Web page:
The Traveler’s Guide to Driving in Puerto Rico

Puerto Rico is a beautiful place that has a lot to offer vacationers. Since it is a commonwealth of the United States, there is no need to have a passport to visit, which can make vacationing easier. All you need to have with you is your driver’s license and a sense of adventure. You can take a hike through the El Yunque Rainforest, take a walk through Old San Juan, and visit the San Juan National Historic Site. The beaches, snorkeling, and more await.

See the entire island

When you visit, it may be a good idea to rent a vehicle so you can explore as much of the island as possible. Since the Puerto Rico is only 100 miles long and 35 miles wide, you can see a large amount of it even in just a single day trip if you have a rental car.

Having your own rental car is far more reliable and convenient than using public transportation, and is also more affordable than taking taxis all of the time. of course, it is important to understand what to expect when you arrive. After all, there will be some differences when it comes to driving in Puerto Rico compared with other countries.

The road conditions and safety

The road conditions in Puerto Rico can vary greatly. When you are in the city and the well-traveled parts of the country, the roads tend to be in good condition. They are paved, and they have smoother surfaces with fewer potholes and ruts. In the smaller towns and in the country, not all of the roads are paved. These roads tend to get fewer travelers, and they can be much rougher with divots, ruts, and potholes. Even though you should not have trouble with the roads, it is still a good idea to know how to contact the rental company for assistance in the event of a broken down vehicle or a flat tire. Most of the rental companies will have a contact number and an emergency number for afterhours support.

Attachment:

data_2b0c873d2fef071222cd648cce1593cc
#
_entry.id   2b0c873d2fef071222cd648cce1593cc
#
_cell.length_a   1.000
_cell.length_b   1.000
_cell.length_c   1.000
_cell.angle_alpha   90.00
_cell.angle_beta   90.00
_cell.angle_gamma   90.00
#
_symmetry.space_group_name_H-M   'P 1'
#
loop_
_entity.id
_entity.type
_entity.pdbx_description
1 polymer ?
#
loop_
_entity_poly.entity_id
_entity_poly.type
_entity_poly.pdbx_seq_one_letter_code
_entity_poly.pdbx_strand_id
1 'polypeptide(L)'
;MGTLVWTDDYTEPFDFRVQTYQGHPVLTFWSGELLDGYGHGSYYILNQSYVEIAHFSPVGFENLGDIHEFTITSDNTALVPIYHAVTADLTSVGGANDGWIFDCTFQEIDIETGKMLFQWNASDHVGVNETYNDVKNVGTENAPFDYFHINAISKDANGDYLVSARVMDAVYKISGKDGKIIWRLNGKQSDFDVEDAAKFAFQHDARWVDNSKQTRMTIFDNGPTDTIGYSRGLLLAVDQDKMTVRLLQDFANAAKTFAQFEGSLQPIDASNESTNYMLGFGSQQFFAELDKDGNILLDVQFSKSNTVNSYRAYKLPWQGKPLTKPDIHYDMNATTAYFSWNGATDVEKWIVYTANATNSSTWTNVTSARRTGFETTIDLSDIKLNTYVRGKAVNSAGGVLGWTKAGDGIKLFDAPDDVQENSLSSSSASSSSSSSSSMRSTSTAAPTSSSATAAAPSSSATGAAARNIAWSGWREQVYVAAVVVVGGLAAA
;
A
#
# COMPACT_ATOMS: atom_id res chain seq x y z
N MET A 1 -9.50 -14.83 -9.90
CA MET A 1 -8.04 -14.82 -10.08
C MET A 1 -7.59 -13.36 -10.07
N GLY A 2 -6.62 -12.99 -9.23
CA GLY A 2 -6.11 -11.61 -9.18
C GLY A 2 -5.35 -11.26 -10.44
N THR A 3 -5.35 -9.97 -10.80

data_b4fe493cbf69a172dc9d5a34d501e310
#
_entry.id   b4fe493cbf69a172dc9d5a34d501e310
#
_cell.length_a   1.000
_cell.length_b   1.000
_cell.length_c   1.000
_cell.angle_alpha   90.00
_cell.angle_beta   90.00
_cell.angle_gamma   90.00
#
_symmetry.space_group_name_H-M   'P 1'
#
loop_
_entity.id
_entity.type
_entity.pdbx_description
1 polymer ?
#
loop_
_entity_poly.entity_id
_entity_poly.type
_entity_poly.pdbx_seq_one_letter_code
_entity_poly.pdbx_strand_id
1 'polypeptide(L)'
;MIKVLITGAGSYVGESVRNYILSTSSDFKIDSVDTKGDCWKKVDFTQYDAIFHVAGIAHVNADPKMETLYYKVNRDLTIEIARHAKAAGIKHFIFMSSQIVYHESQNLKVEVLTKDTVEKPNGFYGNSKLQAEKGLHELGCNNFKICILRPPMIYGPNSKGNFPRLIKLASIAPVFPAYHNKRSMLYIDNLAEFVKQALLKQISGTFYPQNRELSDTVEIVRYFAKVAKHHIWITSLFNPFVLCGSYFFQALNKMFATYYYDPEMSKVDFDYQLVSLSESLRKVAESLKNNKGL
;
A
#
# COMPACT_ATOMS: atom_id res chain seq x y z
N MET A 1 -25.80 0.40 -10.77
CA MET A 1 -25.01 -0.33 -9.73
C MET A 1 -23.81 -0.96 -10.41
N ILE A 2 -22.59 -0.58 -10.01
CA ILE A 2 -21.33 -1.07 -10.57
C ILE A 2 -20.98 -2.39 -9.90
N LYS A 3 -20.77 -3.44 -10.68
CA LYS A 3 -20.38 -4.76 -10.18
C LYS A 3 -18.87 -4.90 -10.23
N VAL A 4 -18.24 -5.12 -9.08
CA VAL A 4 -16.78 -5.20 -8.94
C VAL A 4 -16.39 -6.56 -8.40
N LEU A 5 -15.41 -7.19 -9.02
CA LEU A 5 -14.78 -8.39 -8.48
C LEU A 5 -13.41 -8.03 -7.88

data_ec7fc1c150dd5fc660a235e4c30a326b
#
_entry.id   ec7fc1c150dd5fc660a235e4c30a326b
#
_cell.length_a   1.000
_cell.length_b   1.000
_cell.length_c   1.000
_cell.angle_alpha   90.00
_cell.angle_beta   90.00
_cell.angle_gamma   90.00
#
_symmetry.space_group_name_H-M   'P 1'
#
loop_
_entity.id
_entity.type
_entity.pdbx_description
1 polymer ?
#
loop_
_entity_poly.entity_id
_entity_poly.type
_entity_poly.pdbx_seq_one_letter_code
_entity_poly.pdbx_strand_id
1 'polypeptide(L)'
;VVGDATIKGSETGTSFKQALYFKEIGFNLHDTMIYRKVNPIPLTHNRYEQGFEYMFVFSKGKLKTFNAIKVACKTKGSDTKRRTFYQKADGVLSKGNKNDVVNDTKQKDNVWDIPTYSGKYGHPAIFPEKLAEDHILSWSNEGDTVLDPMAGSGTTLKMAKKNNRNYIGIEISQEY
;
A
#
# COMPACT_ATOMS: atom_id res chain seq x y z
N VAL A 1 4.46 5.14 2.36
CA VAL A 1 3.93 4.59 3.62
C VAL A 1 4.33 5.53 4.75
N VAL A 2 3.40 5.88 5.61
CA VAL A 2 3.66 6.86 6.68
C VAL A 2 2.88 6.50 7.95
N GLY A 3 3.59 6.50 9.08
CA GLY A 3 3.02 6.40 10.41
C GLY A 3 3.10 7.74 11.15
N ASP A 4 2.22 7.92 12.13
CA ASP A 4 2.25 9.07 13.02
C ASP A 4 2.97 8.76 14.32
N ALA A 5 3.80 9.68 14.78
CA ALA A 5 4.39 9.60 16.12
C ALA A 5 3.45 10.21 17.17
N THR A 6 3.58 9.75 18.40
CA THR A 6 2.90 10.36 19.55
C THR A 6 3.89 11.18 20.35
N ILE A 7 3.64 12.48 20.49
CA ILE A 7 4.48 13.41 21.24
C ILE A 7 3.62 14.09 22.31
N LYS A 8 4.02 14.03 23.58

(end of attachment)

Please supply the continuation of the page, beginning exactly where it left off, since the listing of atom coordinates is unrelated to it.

The drivers in Puerto Rico have a reputation for being aggressive, and this can make the roads dangerous. You need to pay attention to the actions of other drivers who are going faster than they should. They tend to be discourteous, and will cut off other cars, pull out in front of you, and stop without warning. Once you get out of the city, the roads are easier to navigate simply because there is less traffic.

Understanding the signage

Many of the signs in Puerto Rico are in Spanish, which can make it difficult for drivers not familiar with the language to understand. In addition, the names of towns on the signs can change from one sign to the next, sometimes making it difficult to find your destination.


Across Puerto Rico, you will find a number of tolls. The following are some of the most common highway tolls.

  • Hatillo - $1.20
  • Arecibo - $0.90
  • Manati - $1.70
  • Vega Alta - $1.20
  • Toa Baja - $1.20
  • Guaynabo/Fort Buchanan - $1.20
  • Bridge to the airport - $2.00

Keep in mind that the costs change, so always check the latest information before you leave for vacation.


Traffic tends to be worse in the cities and it is thickest as certain parts of the day. the busiest times for the roads are as follows.

  • 6:45AM to 8:45AM
  • 12PM to 1:30PM
  • 4:30PM to 6PM

When outside of the large cities, you do not have to worry about traffic as much. On the weekends, the roads can be busy though.

If you love the idea of going to Puerto Rico for your next vacation, it is time you turned it into a reality! Just make sure to get a rental car once you arrive.

The statements expressed above are only for informational purposes and should be independently verified. Please see our terms of service for more details

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